The Fifth District, like all of Pennsylvania’s congressional districts, was newly formed this year after the state Supreme Court struck down the former map as unconstitutionally gerrymandered to favor Republicans. Holly Otterbein, Philly.com, "Mary Gay Scanlon wins Democratic U.S. House primary in Pa. 5," 15 May 2018 With Justice Kennedy on his way out, and the conservative justices unworried by gerrymandering, that day may never come. The Economist, "Justice Kennedy is retiring. What happens now?," 30 June 2018 In the final week of its term, the Supreme Court also sent back to a lower court a decision that Republicans in North Carolina had gerrymandered congressional districts to give their party an unfair advantage. Adam Liptak, BostonGlobe.com, "Justices send clash between florist and gay couple back to lower courts," 25 June 2018 The Supreme Court on Monday sent back to a lower court a decision that Republicans in North Carolina had gerrymandered the state's congressional districts to give their party an unfair advantage. Robert Barnes, Anchorage Daily News, "Supreme Court sends case on North Carolina gerrymandering back to lower court," 25 June 2018 Latinx folks tend to be lumped together in a monolith, and the way that the district has gerrymandered Mexican and Puerto Rican communities together is kind of a prime example of that. Maya Dukmasova, Chicago Reader, "‘Chuy’ García vows to keep fighting Chicago machine from Congress," 13 Mar. 2018 Founded in 2016, the NDRC is a not-for-profit 527 organization that combats gerrymandering through legal action, grassroots mobilization and elections, according to the group's website. Kristine Guillaume, CBS News, "Obama stars in promo for Eric Holder's anti-gerrymandering group," 11 July 2018 Through gerrymandering Republicans worked to pack more blacks into fewer of Georgia’s Congressional districts, making most other districts whiter. Christopher Sellers, Vox, "How Republicans came to embrace anti-environmentalism," 6 July 2018 Some, such as marijuana legalization, anti-gerrymandering efforts and gambling in casinos, were sparked by lawmakers' inaction or slow action. Jessie Balmert, Cincinnati.com, "Dialysis to duels: Why Ohio keeps voting on odd, complicated ballot issues," 5 July 2018

These example sentences are selected automatically from various online news sources to reflect current usage of the word 'gerrymander.' Views expressed in the examples do not represent the opinion of Merriam-Webster or its editors. Send us feedback.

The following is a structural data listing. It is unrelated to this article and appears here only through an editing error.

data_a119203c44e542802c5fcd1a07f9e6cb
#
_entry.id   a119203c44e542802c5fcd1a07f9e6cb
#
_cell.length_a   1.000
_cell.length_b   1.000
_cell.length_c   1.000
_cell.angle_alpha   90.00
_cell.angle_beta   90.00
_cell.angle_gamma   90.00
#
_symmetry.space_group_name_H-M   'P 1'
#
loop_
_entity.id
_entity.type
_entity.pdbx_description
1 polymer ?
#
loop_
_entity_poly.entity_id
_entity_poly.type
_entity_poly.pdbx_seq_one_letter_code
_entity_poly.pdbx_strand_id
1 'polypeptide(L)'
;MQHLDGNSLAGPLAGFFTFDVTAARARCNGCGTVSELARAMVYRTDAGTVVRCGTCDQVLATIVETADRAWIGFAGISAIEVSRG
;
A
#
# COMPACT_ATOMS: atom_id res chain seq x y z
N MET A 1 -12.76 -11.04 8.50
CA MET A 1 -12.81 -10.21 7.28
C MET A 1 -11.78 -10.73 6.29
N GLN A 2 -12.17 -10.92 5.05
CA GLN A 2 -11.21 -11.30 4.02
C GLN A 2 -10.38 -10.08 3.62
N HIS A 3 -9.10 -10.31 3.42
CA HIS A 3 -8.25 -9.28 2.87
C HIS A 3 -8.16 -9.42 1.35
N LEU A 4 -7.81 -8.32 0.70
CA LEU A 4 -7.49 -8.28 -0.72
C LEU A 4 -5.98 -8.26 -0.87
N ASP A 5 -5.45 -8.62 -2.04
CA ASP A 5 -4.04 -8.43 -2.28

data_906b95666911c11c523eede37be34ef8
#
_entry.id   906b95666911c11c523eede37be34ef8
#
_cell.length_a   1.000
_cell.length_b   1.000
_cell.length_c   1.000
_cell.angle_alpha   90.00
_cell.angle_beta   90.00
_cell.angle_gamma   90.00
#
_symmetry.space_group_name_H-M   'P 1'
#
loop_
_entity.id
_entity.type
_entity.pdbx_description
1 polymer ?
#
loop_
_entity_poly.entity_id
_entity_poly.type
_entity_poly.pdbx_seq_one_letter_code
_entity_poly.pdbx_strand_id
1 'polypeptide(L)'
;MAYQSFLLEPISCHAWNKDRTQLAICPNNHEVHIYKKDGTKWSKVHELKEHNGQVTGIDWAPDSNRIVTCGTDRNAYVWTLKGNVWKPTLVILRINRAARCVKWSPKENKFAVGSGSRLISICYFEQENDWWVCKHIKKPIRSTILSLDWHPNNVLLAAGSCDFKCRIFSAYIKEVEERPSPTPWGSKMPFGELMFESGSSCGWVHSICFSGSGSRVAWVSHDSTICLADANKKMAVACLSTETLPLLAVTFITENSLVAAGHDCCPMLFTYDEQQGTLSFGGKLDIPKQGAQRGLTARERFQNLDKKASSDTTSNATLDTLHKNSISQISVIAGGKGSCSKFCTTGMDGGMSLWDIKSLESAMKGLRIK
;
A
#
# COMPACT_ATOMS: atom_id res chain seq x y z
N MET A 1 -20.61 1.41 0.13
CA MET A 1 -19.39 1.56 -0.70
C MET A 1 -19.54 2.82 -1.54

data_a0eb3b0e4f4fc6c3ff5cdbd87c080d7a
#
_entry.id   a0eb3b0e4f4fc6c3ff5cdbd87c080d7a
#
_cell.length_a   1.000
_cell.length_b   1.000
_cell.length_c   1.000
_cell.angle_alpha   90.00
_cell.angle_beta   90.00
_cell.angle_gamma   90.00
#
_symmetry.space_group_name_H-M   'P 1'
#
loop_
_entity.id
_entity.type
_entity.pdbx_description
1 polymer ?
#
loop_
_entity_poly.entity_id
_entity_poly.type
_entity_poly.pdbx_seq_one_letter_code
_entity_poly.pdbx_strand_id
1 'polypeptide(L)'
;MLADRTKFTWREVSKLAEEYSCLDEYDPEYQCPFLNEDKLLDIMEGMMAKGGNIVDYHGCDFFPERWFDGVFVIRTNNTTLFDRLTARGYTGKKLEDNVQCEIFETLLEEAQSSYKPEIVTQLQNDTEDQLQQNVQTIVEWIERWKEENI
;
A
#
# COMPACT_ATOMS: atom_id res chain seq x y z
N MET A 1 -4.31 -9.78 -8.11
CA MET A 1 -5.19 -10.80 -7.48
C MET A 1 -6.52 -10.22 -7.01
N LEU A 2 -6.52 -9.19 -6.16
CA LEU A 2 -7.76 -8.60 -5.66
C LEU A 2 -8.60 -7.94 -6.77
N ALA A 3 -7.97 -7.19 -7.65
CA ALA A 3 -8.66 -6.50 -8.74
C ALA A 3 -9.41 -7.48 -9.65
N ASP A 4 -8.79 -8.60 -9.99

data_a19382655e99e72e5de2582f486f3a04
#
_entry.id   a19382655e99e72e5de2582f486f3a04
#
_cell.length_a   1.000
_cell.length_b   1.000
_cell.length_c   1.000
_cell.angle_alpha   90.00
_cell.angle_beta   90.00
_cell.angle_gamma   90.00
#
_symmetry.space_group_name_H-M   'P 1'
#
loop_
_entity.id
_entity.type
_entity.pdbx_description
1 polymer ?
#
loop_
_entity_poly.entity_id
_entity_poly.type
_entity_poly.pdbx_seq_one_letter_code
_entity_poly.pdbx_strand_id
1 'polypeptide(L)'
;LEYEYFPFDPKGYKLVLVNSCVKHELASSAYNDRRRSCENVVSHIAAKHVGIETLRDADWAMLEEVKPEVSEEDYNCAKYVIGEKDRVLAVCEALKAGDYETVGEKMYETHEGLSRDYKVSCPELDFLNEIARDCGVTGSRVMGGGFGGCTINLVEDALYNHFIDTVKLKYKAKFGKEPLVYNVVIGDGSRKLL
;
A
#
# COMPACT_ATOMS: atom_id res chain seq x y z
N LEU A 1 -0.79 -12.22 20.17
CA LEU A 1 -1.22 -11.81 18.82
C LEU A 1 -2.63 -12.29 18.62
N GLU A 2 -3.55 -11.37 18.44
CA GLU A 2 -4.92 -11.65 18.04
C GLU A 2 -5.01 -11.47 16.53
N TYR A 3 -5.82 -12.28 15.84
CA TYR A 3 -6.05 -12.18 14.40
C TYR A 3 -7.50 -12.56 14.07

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First Known Use of gerrymander

Noun

1812, in the meaning defined at sense 1

Verb

1812, in the meaning defined at sense 1

History and Etymology for gerrymander

Noun

Elbridge Gerry + salamander; from the shape of an election district formed during Gerry's governorship of Massachusetts

Verb

see gerrymander entry 1

Noun

Elbridge Gerry (1744–1814) + salamander; from the shape of an election district formed during Gerry's governorship of Massachusetts

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Gerrhosauridae

Gerridae

Gerry

gerrymander

gers

gersdorffite

gersh

Statistics for gerrymander

Last Updated

3 Sep 2018

Look-up Popularity

Time Traveler for gerrymander

The first known use of gerrymander was in 1812

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More Definitions for gerrymander

gerrymander

verb

English Language Learners Definition of gerrymander

: to divide (a state, school district, etc.) into political units that give one group an unfair advantage

gerrymander

noun
ger·ry·man·der | \ ˈjer-ē-ˌman-dər also and originally ˈger-ē- \

Legal Definition of gerrymander 

(Entry 1 of 2)

1 : the act or method of gerrymandering

2 : a district or pattern of districts varying greatly in size or population as a result of gerrymandering

gerrymander

transitive verb
gerrymandered; gerrymandering

Legal Definition of gerrymander (Entry 2 of 2)

1 : to divide (a territorial unit) into election districts to give one political party an electoral majority in a large number of districts while concentrating the voting strength of the opposition in as few districts as possible

2 : to divide (an area) into political units to give special advantages to one group gerrymander a school district